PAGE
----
Dynamics is how much the process changes – some change rarely while others change rapidly to keep pace in response to changes in product or external factors (such as regulations).

Strategic importance asks about the value the process contributes to meeting requirements. Is the process a core competency, or an enabling process that needs to be accomplished to ensure that you can do something else that meets the core requirements? Needless to say, one company’s strategic process is another company’s routine process, which is why more and more we are looking at organizations as ecosystems.

Processes are in a hierarchy, and we use levels to describe the subdivision of processes. We’ve discussed the difference between process, procedure and task. At the process level we usually have the high-level process, the architecture level, which are the big things an organization does (e.g. research, manufacture, distribute), mid-level processes that are more discrete activities (e.g. perform a clinical study) to even more discrete processes (e.g. launch a study) which usually have several levels (e.g. select sites, manage TMF) to finally procedure and task.

Level of ProcessIncludesKey Ways to Address
High-Level ProcessHow key objectives are met, highly cross functionalOrganization design. System Design
Mid-level ProcessHow a specific set of departments do their major work blocksProcess Improvement
Low-level processHow individuals conduct their work in sub-blocksKnowledge management, task analysis, training
Levels of Process

To truly get to this level of understanding of process, we need to understand just what our process is, which is where tools like the SIPOC or Process Scope diagram can come in handy.

Process Scope Diagram

To understand a process we want to understand six major aspects: Output, Input, Enablers, Controls, Process Flow, People.

Complex and Complicated as Tools for Process Understanding

Simple processes usually follow a consistent, well-defined sequence of steps with clearly defined rules. Each step or task can be precisely defined, and the sequence lacks branches or exceptions.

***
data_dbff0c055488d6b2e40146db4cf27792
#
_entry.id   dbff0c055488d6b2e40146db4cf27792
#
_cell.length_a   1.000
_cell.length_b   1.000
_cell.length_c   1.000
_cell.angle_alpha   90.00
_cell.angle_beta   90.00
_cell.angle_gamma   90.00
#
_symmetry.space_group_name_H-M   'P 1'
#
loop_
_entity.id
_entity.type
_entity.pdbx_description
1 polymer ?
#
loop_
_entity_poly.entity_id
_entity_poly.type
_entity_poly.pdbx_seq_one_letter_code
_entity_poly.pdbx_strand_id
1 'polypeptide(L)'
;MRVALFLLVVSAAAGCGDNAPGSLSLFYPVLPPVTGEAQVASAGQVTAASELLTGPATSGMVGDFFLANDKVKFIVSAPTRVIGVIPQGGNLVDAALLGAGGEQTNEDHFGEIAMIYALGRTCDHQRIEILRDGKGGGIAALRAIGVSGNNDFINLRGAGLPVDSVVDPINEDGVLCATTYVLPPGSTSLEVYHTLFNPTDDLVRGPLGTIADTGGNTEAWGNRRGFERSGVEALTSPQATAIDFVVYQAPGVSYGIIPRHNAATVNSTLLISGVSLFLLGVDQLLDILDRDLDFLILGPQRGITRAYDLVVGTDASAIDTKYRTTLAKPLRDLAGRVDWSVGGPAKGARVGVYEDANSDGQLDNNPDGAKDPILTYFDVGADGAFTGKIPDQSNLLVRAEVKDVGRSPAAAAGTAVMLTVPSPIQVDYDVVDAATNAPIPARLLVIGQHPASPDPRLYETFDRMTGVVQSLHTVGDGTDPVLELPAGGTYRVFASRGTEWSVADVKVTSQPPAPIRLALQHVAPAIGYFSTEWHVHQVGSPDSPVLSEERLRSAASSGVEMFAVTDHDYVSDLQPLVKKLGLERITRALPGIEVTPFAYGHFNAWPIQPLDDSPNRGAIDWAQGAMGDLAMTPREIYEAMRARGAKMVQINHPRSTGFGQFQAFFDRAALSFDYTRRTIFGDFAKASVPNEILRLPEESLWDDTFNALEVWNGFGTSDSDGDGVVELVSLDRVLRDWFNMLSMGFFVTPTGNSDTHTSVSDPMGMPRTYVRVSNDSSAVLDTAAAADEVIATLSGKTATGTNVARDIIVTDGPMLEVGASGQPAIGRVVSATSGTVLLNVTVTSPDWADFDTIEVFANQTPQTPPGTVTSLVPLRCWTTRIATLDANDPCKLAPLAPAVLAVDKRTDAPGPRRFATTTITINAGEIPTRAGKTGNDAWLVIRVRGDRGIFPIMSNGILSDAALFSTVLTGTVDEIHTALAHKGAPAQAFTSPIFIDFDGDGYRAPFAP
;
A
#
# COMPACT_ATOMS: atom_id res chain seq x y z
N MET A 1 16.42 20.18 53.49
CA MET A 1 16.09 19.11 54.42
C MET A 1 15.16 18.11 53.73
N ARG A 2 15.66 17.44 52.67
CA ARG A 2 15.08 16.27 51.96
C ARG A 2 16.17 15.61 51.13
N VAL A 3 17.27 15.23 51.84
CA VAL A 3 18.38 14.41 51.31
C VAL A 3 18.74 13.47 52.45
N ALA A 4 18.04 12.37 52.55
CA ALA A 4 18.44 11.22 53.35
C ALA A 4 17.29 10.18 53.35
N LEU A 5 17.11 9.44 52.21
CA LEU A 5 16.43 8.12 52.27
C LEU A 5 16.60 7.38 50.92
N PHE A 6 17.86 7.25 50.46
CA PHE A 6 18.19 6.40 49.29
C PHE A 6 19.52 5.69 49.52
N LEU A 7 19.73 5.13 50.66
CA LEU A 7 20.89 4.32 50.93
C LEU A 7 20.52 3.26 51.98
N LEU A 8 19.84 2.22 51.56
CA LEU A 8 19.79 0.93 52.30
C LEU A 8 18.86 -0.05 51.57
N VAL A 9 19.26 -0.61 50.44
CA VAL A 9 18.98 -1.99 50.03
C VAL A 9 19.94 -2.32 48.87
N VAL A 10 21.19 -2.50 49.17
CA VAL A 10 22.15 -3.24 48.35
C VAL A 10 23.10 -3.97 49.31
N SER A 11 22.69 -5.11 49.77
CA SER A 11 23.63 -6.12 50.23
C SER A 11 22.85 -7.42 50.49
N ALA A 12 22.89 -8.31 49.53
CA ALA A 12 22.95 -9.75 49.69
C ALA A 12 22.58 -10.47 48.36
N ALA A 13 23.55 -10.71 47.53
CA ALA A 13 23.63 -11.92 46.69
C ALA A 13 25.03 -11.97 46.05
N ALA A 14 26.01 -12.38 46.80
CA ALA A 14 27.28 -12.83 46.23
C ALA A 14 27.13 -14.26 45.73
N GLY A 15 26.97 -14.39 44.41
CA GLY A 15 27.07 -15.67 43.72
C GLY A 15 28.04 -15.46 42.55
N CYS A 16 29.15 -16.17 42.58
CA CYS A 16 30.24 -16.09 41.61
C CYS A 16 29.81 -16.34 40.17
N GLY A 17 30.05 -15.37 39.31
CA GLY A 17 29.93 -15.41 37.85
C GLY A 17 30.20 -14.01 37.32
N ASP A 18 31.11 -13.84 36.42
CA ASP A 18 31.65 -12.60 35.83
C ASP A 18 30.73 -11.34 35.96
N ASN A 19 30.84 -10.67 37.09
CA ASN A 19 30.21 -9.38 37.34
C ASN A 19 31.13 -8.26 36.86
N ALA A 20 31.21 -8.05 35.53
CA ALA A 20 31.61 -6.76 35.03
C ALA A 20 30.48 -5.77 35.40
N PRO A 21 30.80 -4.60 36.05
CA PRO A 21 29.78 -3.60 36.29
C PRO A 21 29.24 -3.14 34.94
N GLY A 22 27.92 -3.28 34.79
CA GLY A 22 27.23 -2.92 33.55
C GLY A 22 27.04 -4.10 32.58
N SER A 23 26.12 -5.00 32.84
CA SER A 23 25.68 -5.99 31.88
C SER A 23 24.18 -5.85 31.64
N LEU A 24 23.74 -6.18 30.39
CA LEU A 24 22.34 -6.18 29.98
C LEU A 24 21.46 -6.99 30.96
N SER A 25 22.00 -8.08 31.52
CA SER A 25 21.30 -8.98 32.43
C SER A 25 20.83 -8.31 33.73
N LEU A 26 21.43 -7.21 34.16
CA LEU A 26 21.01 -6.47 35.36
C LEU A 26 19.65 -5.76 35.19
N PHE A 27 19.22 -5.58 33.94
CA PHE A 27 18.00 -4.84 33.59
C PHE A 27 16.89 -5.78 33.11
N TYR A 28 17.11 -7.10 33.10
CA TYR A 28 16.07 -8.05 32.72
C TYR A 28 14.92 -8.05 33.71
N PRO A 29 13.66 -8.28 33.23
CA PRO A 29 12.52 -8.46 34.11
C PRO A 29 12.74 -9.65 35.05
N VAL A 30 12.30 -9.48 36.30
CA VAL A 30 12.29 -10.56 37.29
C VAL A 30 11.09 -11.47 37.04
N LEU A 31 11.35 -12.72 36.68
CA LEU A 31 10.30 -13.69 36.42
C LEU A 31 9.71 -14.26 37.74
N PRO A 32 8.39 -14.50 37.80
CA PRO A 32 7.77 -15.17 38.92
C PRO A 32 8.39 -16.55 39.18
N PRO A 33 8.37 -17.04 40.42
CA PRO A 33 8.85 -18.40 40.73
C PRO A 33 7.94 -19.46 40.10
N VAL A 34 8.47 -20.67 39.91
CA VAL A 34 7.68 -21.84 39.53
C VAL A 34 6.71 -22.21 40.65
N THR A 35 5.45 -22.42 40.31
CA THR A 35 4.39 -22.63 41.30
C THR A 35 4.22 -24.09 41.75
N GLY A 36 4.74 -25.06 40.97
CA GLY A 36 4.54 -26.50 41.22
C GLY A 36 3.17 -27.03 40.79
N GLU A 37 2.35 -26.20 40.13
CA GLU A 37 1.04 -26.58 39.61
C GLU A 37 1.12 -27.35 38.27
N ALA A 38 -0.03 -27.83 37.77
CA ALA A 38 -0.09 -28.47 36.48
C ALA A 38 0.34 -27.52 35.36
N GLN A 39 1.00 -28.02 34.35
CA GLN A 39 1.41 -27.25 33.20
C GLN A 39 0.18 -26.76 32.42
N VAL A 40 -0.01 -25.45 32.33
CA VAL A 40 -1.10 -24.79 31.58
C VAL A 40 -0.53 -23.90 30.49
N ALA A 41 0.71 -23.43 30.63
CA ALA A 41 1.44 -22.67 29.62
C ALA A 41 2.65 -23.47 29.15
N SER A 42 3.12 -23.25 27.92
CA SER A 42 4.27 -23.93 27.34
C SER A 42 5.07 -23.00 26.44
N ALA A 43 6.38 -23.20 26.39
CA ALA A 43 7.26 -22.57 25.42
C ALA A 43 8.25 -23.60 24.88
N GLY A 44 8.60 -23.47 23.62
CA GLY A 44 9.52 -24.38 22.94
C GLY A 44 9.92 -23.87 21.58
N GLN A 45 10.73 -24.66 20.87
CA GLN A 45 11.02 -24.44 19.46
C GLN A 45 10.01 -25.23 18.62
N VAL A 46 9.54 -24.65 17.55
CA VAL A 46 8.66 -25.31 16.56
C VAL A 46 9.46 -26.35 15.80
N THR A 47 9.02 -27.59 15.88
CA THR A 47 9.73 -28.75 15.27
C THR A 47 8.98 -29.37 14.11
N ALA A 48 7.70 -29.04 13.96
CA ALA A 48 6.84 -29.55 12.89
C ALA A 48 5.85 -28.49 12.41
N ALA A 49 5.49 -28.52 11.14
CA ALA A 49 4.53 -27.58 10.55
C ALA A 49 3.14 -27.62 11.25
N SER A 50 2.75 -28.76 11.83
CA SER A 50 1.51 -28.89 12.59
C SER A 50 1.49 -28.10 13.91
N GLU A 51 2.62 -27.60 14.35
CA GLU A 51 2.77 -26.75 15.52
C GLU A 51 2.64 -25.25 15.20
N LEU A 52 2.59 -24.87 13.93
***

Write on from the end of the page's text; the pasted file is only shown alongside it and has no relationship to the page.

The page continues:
More complicated processes involve branches and exceptions, usually draw on many rules, and tend to be slightly less defined. Complicated processes require more initiative on the part of human performers.

Complex processes are ones that require a high level of initiative and creativity from people. These processes rapidly change and evolve as time passes. Successful performance usually requires a connection to an evolving body of knowledge. They are highly creative and have a large degree of unpredictability. Most complex processes are viewed at the system level.

Sources

  • Benedict, T. et al. BPM CBOK Version 4.0: Guide to the Business Process Management Common Body of Knowledge. ABMP International, 2019.
  • Harmon, Paul. Business Process Change. Morgan Kaufmann, 2019.
  • Nuland, Y. and Duffy, G. Validating a Best Practice. Productivity Press, 2020

Process and procedure complexity

People are at the heart of any organization. They set the organization’s goals, they manage it, they deal with suppliers and customers and they work together to produce results.

We manage this by processes. Process are on a continuum by how complicated and complex they are. Simpler jobs can be reliably done by following procedure. More complex ones require the ability to analyze a situation – using established rules – and decide which of several alternative paths to follow. In even more complex cases they analyze, diagnose, design, redesign, program, plan or schedule. In some cases, they create new products, processes and new ways of being. Very complex jobs require individuals who can analyze and solve very complex problems.

These complex, knowledge driven processes get difficult to provide as work-as-prescribed. The work involves thought and creativity, and finding the right balance is a continual balancing act of knowledge management.